'This has completely knocked me’: Mom-of-two injured in Prince Philip crash needs surgery
The dust barely settled over Prince Philip’s car crash on January 17, when the injured mother-of-two announced she needs surgery to repair her wrist.
Even though 46-year-old Emma received a letter of apology from the Duke of Edinburgh, she wants the duke to know how much she is suffering as a result of the car crash.
Facing an eight-week recovery period, Emma Fairweather needs a titanium plate to repair the wrist fracture.
Having failed to heal on its own, Emma describes her surgery to her wrist as a “huge setback,” having to go through the ordeal all over again as she elaborated:
“This has completely knocked me. It feels the last three weeks of pain and recovery have been pointless as I now have to start all over again. It’s like groundhog day. I want him to know the full effect this is having on my life. I’ve never had surgery before, and I’ll have this titanium plate for life.”
Prince Philip drives a Land Rover at the Royal Windsor Horse Show at Home Park on May 13, 2004, in Windsor, England. | Photo: Getty Images
The operation is set to take place at the Queen Elizabeth Hospital in King’s Lynn, where the procedure will be done under general anesthetic.
Astonishingly enough, the Duke of Edinburgh escaped the accident unscathed, even though his Range Rover flipped. He sent a letter of apology to Emma Fairweather four days after the accident, as the letterhead on the note of apology read:
“I would like you to know how very sorry I am for my part in the accident at the Babingley cross-roads. I have been across that crossing any number of times, and I know very well the amount of traffic that uses that main road. It was a bright sunny day, and at about three in the afternoon, the sun was low over Wash.”
Prince Philip went on to explain how the sun affected his vision:
“In other words, the sun was shining low over the main road. In normal conditions, I would have no difficulty in seeing traffic coming from the Dersingham direction, but I can only imagine that I failed to see the car coming, and I am very contrite about the consequences.”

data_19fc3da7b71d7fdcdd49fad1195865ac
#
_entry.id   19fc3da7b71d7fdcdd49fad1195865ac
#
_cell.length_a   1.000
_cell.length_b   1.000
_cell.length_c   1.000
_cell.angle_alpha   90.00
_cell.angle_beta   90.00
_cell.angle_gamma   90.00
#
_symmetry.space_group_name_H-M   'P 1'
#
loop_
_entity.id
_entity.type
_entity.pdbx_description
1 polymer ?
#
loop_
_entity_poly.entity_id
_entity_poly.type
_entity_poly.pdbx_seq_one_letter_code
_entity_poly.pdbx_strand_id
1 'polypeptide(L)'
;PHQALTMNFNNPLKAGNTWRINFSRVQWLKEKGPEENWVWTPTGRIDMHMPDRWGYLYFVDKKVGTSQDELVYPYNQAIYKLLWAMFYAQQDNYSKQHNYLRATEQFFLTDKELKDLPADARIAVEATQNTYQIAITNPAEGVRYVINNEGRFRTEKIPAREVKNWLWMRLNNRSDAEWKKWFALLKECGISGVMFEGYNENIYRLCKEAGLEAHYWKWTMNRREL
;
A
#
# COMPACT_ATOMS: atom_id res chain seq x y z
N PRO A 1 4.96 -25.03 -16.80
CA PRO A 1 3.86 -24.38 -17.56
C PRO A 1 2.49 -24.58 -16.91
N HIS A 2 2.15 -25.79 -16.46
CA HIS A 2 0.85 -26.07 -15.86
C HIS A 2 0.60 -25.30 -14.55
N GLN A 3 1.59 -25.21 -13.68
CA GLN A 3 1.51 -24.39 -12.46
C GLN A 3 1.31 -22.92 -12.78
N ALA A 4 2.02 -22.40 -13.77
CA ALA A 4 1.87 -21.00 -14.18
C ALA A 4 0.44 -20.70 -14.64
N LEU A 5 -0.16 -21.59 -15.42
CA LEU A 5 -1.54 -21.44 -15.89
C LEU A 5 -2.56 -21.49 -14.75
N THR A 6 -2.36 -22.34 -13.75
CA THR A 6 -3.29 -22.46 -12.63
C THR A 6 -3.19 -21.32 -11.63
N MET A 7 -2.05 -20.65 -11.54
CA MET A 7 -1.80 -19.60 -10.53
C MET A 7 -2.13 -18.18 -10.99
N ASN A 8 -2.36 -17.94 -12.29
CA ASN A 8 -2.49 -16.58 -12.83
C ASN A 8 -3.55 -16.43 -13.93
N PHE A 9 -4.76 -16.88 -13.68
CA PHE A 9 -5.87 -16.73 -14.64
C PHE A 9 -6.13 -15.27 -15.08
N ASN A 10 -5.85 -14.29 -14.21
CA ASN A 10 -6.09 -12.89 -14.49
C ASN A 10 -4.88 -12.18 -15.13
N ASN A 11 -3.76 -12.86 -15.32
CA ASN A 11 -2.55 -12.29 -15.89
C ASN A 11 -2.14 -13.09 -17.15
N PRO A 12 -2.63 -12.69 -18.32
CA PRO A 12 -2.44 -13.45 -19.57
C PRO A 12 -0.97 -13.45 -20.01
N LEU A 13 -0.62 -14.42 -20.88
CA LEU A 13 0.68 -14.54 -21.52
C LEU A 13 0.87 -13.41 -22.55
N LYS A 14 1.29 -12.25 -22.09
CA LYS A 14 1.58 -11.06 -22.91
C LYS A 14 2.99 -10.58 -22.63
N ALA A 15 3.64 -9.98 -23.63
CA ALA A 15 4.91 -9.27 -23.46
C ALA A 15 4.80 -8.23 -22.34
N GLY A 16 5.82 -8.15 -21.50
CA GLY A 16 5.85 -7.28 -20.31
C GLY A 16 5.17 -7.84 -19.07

Prince Philip, Duke of Edinburgh driving at the Royal Windsor Horse Show on May 11, 2018, in Windsor, England. | Photo: Getty Images
Adding that he “was advised to return to Sandringham House by local police,” Prince Philip also showed empathy for Emma’s situation and wrote:
“I have since learned that you suffered a broken arm. I am deeply sorry about this injury. I wish you a speedy recovery from a very distressing experience. Yours sincerely, Philip.”
According to the Mirror, Emma told them she was “pleasantly surprised” upon receipt of an apology from Prince Philip and noted that she “thought it was really nice that he signed off as ‘Philip’ and not the formal title.”
Even though Emma said the apology letter gave her the “human kindness from the Prince” she wanted, she is pursuing a personal injury claim against the Duke of Edinburgh.
Only two days after the accident, Prince Philip got let off with a warning for driving without a seatbelt.
As nine out of ten motorists caught driving without a seatbelt over the past three years faced various consequences, Prince Philip can count himself lucky.
From 2016 to 2018 over 70% of the 1,960 people caught driving without their seatbelts got sent on a course, while 10% received fixed penalty notices, and another 8% got taken to court.
An eyewitness to the accident, Roy Warne noted that Prince Philip asked about everyone’s welfare after the accident.
Roy helped the Duke of Edinburgh out of his Land Rover, which was laying on its side and heard Prince Philip tell police that he had been “dazzled by the sun.”